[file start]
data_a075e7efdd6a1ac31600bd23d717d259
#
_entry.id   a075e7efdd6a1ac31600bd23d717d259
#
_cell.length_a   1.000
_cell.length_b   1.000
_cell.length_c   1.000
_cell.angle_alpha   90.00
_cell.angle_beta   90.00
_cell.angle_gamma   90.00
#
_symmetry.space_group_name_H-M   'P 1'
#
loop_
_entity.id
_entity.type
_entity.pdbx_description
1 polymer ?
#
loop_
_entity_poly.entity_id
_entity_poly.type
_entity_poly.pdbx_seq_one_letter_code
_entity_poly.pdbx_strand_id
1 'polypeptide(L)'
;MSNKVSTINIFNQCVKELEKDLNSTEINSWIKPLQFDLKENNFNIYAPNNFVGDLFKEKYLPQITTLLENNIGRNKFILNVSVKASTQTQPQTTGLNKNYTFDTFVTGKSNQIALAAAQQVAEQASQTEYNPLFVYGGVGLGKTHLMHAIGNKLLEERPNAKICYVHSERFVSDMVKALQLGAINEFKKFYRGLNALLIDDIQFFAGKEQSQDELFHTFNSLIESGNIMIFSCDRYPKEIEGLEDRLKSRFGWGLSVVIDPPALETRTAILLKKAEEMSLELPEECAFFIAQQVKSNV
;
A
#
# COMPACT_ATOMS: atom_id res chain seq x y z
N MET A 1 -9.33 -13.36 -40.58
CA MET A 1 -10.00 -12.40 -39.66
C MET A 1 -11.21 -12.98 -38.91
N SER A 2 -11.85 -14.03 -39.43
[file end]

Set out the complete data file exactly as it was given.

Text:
data_a075e7efdd6a1ac31600bd23d717d259
#
_entry.id   a075e7efdd6a1ac31600bd23d717d259
#
_cell.length_a   1.000
_cell.length_b   1.000
_cell.length_c   1.000
_cell.angle_alpha   90.00
_cell.angle_beta   90.00
_cell.angle_gamma   90.00
#
_symmetry.space_group_name_H-M   'P 1'
#
loop_
_entity.id
_entity.type
_entity.pdbx_description
1 polymer ?
#
loop_
_entity_poly.entity_id
_entity_poly.type
_entity_poly.pdbx_seq_one_letter_code
_entity_poly.pdbx_strand_id
1 'polypeptide(L)'
;MSNKVSTINIFNQCVKELEKDLNSTEINSWIKPLQFDLKENNFNIYAPNNFVGDLFKEKYLPQITTLLENNIGRNKFILNVSVKASTQTQPQTTGLNKNYTFDTFVTGKSNQIALAAAQQVAEQASQTEYNPLFVYGGVGLGKTHLMHAIGNKLLEERPNAKICYVHSERFVSDMVKALQLGAINEFKKFYRGLNALLIDDIQFFAGKEQSQDELFHTFNSLIESGNIMIFSCDRYPKEIEGLEDRLKSRFGWGLSVVIDPPALETRTAILLKKAEEMSLELPEECAFFIAQQVKSNV
;
A
#
# COMPACT_ATOMS: atom_id res chain seq x y z
N MET A 1 -9.33 -13.36 -40.58
CA MET A 1 -10.00 -12.40 -39.66
C MET A 1 -11.21 -12.98 -38.91
N SER A 2 -11.85 -14.03 -39.43